Sexuality in Bram Stoker's DraculaBram Stoker's Dracula, favorably received by critics upon publication in 1897, entertained its Victorian audience with unspeakable horrors such as vampires invading bedrooms to prey on beautiful maidens under the guise of night. The novel's eroticism proved even more unspeakable. Received in the era of repression, it remains questionable whether Dracula's readership perceived the sexuality flowing from the page. An advocate for the censorship of sexual material, Stoker himself may have been unconscious of his own novel's sexual qualities. Perhaps if he knew of the Dracula criticism written in the last thirty years, he would turn in his grave from personal horror.
Since the 1970s, with its conglomerate of feminist critics reveling in the sexual revolution, Freudian psychoanalysts, and marginal sex groups, Dracula's sexuality continues as an issue of great debate, attracting more attention from its centennial anniversary in 1997. More titillating than the novel itself, numerous sexual interpretations exist from key scenes in Dracula: the trio of female vampires attacking Jonathan, Lucy's vampiric transformation and subsequent staking, and Mina's forced drinking of Dracula's blood. Critics debate whether these crucial scenes reveal men's fear of female sexuality, the dualism of Victorian sexuality, the threat of foreign sexuality, Oedipal fantasies, sexual repression, Bram Stoker's sexuality, and homosexuality. The list of sexual topics is endless.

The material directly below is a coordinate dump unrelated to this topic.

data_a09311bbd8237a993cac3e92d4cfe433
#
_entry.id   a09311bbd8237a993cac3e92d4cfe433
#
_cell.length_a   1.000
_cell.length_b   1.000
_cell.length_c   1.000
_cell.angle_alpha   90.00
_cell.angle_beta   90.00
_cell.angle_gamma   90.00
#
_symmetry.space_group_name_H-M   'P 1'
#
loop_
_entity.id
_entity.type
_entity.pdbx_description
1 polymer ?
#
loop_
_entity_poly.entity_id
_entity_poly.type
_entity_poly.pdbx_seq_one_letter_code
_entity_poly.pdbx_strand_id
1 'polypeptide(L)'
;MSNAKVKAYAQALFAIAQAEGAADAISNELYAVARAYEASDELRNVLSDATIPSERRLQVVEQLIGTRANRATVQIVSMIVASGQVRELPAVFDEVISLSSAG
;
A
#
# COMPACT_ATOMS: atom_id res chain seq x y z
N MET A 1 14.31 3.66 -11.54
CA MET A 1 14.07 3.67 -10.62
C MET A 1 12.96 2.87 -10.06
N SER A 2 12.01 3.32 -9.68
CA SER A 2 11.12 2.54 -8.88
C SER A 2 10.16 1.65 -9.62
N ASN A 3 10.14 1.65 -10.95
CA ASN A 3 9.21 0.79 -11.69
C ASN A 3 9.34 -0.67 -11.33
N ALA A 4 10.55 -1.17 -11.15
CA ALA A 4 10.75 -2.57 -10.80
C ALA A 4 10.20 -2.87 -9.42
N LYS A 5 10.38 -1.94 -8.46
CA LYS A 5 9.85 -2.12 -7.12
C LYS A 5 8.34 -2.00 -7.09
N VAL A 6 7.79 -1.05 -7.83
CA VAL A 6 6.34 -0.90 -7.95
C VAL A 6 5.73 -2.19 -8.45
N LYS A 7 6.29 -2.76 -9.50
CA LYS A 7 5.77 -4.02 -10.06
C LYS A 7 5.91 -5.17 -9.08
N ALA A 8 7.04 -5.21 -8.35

The popularity of Freud's theories of sexuality makes Freudian analyses of Dracula's sexuality almost impossible to avoid. Even feminist critics who resent Freud's misogyny, find his sexual observations difficult to ignore, especially in regard to Dracula's sexual content. The fact that Stoker and Freud are contemporaries writing at the same time legitimizes the critical use of Freud's psychoanalysis to explore Stoker's novel. More importantly, critics can easily apply with little...
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